New Balance is suing Steve Madden over its 327 sneaker imitation

The Madden shoe is a “deliberate knock-off,” according to New Balance.

New Balance 327 "Cape Cod" sneaker

New Balance is taking Steve Madden to court. A complaint filed Tuesday to the U.S. District Court of Massachusetts claims Madden’s Chasen model sneaker from 2020 is a “deliberate knock-off intended to free-ride off the popularity of New Balance’s 327.”

What’s the issue? — As reported by The Fashion Law, New Balance claims Steve Madden copied the look of the 327 silhouette and purposely “traded off of [its] design, goodwill, and reputation.” The complaint accuses Steve Madden of engaging in design patent infringement, trademark infringement and dilution, and false designation of origin. New Balance is seeking monetary damages and injunctive relief to prevent Madden from using any designs similar to NB’s.

Madden’s Chasen sneaker was introduced in 2021, a year after New Balance’s 327, causing NB to believe that the Chasen was a direct copycat of its popular shoe. New Balance points to the outsole and two diagonal stripes on the midfoot that skew too close to its own designs.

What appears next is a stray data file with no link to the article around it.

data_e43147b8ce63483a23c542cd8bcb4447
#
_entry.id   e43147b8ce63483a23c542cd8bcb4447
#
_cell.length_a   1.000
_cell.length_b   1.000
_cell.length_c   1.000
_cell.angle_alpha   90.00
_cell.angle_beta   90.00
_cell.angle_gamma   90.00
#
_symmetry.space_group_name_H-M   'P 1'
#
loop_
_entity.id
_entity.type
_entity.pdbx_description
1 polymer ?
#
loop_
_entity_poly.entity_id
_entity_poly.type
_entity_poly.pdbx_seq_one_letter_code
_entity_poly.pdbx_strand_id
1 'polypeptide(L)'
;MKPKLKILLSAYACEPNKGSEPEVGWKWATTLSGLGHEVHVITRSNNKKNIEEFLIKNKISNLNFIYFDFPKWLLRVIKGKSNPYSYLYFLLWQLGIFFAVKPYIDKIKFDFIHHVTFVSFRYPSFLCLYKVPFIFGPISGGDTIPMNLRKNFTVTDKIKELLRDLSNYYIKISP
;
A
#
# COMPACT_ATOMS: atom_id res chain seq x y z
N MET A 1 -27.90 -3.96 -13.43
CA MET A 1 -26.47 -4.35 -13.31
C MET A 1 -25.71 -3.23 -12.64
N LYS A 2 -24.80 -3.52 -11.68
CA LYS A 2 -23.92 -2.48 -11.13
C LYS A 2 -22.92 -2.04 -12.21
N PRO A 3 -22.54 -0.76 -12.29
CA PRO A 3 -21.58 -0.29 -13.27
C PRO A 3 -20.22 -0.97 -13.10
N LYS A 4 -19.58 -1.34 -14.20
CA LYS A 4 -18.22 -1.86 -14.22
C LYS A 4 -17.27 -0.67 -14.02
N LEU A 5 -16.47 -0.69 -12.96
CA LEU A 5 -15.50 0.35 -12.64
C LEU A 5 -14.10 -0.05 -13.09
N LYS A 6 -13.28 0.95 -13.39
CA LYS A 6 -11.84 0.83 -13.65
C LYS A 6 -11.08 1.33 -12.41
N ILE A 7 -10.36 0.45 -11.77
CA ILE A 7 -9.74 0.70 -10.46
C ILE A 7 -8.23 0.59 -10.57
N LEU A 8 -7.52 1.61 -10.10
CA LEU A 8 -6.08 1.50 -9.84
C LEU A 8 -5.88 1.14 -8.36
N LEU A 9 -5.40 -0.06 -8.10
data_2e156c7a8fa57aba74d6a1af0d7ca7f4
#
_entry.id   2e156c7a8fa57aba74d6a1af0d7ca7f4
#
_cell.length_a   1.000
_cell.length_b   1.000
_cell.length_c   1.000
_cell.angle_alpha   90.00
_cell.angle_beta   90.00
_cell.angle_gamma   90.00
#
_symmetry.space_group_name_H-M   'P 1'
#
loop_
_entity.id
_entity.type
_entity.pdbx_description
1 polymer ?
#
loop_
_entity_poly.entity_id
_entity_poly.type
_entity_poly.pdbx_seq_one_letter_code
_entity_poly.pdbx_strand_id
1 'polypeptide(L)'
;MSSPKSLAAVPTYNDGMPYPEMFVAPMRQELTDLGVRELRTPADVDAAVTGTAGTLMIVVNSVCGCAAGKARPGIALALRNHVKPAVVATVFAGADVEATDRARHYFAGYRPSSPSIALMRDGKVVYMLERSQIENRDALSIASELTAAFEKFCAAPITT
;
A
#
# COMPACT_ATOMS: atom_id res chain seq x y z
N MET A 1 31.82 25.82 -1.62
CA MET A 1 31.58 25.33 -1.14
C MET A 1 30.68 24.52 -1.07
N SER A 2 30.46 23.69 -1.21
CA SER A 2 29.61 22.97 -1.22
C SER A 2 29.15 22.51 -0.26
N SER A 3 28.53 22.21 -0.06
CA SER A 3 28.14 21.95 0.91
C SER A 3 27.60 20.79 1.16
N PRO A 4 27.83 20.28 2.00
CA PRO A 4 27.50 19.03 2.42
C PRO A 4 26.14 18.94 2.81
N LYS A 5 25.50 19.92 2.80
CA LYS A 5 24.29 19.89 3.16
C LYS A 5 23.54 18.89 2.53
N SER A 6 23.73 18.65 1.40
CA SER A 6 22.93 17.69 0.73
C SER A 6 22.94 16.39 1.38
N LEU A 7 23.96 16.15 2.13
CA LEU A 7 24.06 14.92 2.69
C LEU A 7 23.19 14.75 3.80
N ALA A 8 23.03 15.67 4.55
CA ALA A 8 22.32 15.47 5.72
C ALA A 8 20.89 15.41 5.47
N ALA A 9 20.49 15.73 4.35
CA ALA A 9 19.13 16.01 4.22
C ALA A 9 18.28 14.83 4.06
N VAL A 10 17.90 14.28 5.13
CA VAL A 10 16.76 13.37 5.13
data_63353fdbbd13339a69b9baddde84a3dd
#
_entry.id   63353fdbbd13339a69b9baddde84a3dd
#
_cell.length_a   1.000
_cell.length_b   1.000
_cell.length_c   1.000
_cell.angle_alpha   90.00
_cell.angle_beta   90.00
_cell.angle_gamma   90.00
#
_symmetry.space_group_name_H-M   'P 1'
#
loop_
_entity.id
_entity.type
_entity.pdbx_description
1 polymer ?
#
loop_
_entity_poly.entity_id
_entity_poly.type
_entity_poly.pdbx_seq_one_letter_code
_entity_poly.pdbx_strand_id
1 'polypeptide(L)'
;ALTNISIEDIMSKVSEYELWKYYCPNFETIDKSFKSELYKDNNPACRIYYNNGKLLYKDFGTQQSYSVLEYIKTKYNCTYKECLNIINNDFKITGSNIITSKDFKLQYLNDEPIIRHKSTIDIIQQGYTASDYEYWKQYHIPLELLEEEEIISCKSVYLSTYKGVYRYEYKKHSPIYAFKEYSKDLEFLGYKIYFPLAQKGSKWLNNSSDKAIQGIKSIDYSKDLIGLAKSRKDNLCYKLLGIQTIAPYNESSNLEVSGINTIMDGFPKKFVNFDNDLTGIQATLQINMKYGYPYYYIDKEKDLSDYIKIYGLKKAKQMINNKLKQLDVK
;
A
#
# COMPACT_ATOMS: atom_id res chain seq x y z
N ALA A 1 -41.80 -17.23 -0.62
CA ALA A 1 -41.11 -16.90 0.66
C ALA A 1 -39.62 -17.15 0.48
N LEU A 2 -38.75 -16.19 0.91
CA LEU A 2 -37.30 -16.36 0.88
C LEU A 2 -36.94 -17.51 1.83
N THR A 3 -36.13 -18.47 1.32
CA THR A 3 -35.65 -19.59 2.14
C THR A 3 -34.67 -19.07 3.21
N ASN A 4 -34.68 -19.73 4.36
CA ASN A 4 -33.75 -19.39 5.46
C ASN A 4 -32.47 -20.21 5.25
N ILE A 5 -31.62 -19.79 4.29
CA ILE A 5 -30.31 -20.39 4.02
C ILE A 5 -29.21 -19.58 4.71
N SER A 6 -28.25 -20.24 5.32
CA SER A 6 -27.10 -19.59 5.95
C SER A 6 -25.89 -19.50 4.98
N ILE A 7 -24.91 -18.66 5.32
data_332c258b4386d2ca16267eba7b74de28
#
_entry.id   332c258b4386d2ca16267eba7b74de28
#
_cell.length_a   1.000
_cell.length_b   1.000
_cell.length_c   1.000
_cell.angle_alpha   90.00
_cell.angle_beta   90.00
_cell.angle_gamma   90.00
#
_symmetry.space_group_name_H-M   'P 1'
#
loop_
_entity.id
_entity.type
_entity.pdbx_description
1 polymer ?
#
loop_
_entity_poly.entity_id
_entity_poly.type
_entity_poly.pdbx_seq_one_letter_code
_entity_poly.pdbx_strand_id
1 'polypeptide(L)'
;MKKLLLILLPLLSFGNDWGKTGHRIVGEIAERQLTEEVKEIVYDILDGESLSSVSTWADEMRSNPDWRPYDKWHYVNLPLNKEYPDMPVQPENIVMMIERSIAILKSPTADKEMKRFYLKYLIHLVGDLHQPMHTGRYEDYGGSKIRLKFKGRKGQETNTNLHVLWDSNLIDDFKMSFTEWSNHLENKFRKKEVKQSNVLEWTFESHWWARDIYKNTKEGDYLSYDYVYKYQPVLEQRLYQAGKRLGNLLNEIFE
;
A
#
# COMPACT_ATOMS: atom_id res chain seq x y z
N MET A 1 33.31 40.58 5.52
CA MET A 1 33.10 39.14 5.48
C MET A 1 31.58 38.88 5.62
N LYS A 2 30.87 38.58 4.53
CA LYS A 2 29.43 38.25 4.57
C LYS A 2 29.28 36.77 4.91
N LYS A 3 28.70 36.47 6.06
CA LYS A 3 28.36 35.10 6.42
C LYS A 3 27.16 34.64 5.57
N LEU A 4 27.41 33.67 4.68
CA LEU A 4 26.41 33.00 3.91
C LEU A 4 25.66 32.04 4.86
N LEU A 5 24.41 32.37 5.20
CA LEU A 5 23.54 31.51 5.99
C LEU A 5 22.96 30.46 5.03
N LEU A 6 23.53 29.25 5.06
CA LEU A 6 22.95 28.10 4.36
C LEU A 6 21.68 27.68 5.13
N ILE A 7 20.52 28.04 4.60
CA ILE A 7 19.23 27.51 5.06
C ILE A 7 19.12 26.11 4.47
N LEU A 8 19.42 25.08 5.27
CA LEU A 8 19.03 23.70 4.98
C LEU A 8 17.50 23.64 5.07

New Balance’s 327 sneaker (left) and Steve Madden’s Chasen “SM NY90” sneaker (right)StockX/Nordstrom
New Balance’s 327 sneaker (left) and Steve Madden’s Chasen striped sneaker (right)The Fashion Law

New Balance has had patents on the “N” and its placement since the 1970s, which, according to the brand, predates and has creative authority over Madden’s diagonal stripes. Having sold “over one billion products” in the U.S. with the logo and “several million pairs” of 327s, New Balance says the Chasen could confuse some consumers and create an assumption that there’s a collaborative association going on. The concern is also heightened given both brands sell their products in some of the same stores, including Nordstrom and Macy’s.

Things could get ugly — The Boston-based brand also called out a different version of the Chasen without the two stripes (going for an “SM NY90” logo instead) and claims the sneaker still infringes on NB’s sole patent. New Balance says Steve Madden has a history of “free-riding” other designers and having a business strategy that copies other innovative designs to “capitalize on the creativity of other shoe manufacturers.”

Steve Madden has been involved in more than a dozen lawsuits since 2006 with companies including Converse, Ugg, and Rothy’s. Most recently, the brand was hit by Deckers for infringing on its “Original Universal 90’s Multi Colorway Trade Dress.” With so many legal disputes under its belt, you would think a brand as big as Steve Madden would tread more lightly.